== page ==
Helpful Information on Bipolar Disorder

Bipolar disorder is a mental illness that is increasingly common worldwide, and is not to be confused with clinical depression. In comparison to a depressed person who is ‘down’ in their mood and outlook nearly all the time, a person with bipolar disorder will move between very upbeat and energized to then being extremely despondent and down. This cycle continues ongoingly, and the pattern of going from feeling great to feeling absolutely miserable is the reason why bipolar disorder is also known as manic depression. This moving from the two extreme ends of the mood spectrum is the most defining of all bipolar symptoms. As for an effective bipolar disorder treatment, it is a condition that typically requires a pairing of thought pattern therapies like CBT (cognitive behavioral therapy) and effective medication.

We’ll look at bipolar symptoms and bipolar disorder treatments in greater detail here, as well as define what is bipolar disorder exactly. In addition, we’ll look at the physiological imbalances that are what causes bipolar disorder. Like clinical depression, it has everything to do with neurotransmitter imbalances in the brain and often people are born with a genetic predisposition for it.

What is Bipolar Disorder?

In addition to the extreme high / extreme low cycle that characterizes manic depression, sufferers will also typically have changes in sleep, thinking, and behavior. When a person is in the ‘manic’ stage of the disorder is when they’re feeling really good, and during this stage the person may comes across are irrationally happy and overly confident or optimistic about matters.

Sometimes these people will also display poor judgment and excessive risk taking as part of their manic stage. In extreme cases they may be delusional, see hallucinations, or perceive dreams or unconscious experiences to be reality. The person will then often turn on a dime to enter the ‘depressive’ stage and exhibit poor mood, extreme irritability, irrational negativity, and profound sadness or thoughts of suicide in extreme cases.

It is well understood that people with bipolar disorder generally spend more time with depressive symptoms than manic ones. There are three types of bipolar disorder:

  • Bipolar I – at least one manic episode, but not necessarily followed by a depressive episode
  • Bipolar II – each manic episode is followed by a hypomanic episode
  • Cyclothymia – involves episodes of hypomania and clinical depression, with manic and depressive episodes that are milder than those experienced by people with Bipolar I or Bipolar II

What Causes Bipolar Disorder?

Although they are very different conditions with different symptoms as noted above, the connection between clinical depression and manic depression – bipolar disorder – is important. Depression is primarily caused by deficiencies with 2 of the 4 major neurotransmitter chemicals in the brain. They are serotonin and dopamine, and when you don’t have enough of them you will struggle to maintain a healthy mood, perspective, and outlook. You may also sleep poorly for years, which can itself factor into the development of bipolar disorder.

Being predisposed to serotonin and dopamine imbalances is, unfortunately, something you often inherit from one of your parents. Researchers have also noted that sometimes profound brain changes that occur later in life can lead to a person getting bipolar disorder. Lastly, chronic stress can contribute to the onset of bipolar disorder.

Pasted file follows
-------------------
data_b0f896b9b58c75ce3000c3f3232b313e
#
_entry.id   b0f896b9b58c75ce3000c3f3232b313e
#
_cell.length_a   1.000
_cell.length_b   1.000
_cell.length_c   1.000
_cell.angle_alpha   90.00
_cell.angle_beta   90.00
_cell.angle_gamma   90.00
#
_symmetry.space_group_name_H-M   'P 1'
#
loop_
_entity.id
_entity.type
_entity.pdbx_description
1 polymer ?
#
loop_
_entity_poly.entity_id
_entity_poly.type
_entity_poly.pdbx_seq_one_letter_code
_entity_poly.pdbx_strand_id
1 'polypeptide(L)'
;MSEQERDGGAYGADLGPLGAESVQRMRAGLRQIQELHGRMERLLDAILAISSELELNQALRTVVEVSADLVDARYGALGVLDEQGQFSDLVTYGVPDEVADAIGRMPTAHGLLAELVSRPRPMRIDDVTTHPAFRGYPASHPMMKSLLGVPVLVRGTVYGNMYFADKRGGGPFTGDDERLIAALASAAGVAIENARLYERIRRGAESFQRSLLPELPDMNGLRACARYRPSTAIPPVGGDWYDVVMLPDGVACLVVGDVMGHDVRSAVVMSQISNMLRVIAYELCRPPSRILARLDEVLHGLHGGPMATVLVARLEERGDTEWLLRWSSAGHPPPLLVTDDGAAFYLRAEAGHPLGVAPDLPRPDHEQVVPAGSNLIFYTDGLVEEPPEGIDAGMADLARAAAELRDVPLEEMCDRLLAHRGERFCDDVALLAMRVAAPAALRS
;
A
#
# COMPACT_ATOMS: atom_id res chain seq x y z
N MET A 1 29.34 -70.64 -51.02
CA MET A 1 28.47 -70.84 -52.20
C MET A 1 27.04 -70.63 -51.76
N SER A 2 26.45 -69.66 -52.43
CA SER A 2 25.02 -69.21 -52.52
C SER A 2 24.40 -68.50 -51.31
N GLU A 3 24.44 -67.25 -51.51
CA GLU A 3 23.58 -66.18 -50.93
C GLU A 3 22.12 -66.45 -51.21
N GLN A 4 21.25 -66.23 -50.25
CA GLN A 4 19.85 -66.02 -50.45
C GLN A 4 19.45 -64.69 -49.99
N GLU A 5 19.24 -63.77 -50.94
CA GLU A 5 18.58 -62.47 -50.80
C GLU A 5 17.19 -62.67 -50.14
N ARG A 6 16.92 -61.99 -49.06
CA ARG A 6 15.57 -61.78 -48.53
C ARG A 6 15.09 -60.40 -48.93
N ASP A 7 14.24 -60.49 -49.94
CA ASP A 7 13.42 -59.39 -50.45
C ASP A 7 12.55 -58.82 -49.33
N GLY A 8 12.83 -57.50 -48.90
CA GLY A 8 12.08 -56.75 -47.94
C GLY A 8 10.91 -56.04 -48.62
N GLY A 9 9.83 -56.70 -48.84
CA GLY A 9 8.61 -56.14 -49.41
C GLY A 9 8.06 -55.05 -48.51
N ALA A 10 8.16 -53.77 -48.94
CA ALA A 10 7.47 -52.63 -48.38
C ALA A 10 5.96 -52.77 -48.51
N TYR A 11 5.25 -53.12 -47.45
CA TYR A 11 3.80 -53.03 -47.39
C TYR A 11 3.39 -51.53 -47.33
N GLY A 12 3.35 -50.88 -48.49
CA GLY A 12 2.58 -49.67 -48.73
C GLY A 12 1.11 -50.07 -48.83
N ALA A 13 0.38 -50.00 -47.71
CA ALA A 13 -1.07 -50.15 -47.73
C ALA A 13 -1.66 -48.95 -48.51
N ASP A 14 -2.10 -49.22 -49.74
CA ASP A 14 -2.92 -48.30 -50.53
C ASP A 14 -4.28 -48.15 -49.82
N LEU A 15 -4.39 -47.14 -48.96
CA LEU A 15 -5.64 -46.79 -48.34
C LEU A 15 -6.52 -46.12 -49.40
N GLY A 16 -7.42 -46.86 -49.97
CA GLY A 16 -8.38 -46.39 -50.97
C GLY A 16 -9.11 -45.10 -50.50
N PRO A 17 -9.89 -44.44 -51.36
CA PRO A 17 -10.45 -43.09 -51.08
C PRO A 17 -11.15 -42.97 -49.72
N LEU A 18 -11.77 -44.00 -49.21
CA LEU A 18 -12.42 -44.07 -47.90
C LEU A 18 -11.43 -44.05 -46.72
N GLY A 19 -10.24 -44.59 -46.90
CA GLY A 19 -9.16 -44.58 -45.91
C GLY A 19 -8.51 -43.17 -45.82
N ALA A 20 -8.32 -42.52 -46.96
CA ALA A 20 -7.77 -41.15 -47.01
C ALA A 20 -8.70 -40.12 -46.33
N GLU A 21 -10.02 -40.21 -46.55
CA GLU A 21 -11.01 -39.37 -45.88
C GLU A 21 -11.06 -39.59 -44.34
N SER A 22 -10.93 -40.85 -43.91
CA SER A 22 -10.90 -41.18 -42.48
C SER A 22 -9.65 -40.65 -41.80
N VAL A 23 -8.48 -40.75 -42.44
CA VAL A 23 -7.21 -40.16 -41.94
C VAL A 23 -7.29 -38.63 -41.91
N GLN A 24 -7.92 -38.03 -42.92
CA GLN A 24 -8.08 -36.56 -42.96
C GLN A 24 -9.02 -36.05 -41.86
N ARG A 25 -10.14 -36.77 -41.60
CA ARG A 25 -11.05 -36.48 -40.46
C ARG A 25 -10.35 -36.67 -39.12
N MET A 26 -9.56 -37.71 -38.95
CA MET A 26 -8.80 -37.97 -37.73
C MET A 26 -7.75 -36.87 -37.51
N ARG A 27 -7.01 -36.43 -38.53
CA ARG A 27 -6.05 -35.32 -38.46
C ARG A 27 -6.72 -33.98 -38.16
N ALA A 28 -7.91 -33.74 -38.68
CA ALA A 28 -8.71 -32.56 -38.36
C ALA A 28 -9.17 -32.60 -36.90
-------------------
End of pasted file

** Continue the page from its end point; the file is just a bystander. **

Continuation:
Bipolar Symptoms

In addition to what’s been detailed above, the following bipolar symptoms are commonly seen in a person in the manic stage:

  • Excessive and sometimes irrational happiness, hopefulness, and excitement
  • Restlessness
  • Rapid speech and poor concentration (which is occasionally misattributed to ADHD)
  • Unusually high sex drive
  • Increased energy and less need for sleep
  • Having grand, and often unrealistic plans or expectations
  • Poor judgment
  • Drug and alcohol abuse
  • Increasingly impulsive behavior

Then these bipolar symptoms are often observed in the same individual as they enter the depressive stage:

  • Sadness
  • Loss of energy
  • Disinterest in people / activities previously enjoyed
  • Uncontrollable crying
  • Trouble concentrating
  • Extreme irritability
  • Craving sleep
  • Insomnia
  • Appetite changes that may lead to weight gain or loss
  • Thoughts of death or suicide

Bipolar Disorder Treatment

Fortunately, bipolar disorder is very treatable. Physicians will almost always start by prescribing mood-stabilizer medications like Tegretol, Lamictal, Seroquel or Zyprexa. Standard SSRi antidepressants like Prozac, Paxil, or Celexa may also be prescribed depending on the symptoms and after reviewing any medical history of previous mental illnesses.

Physicians will also often suggest that men or women with bipolar symptoms will be best served by engaging in psychotherapy, aka ‘talk therapy’, as a means of augmenting the therapeutic effects of their prescribed meds. CBT, cognitive behavioral therapy, is also very effective for minimizing bipolar symptoms.

Others who have recovered from severe bipolar disorder have attributed a lot of their success to acupuncture.

Substance abuse issues are particularly problematic for someone undergoing a bipolar disorder treatment as alcohol and drug reduce the effectiveness of the medication AND can compound the severity of bipolar symptoms.

Other Considerations

The average at which people start to show bipolar symptoms is 25, and it’s estimated to be affecting up to 5 million people at any given time in America. Men tend to be diagnosed with bipolar earlier in life, while for women it tends onset later. Women have milder manic episodes and more extreme depressive ones, while for men it is the exact opposite – stronger manic episodes, milder depressive ones.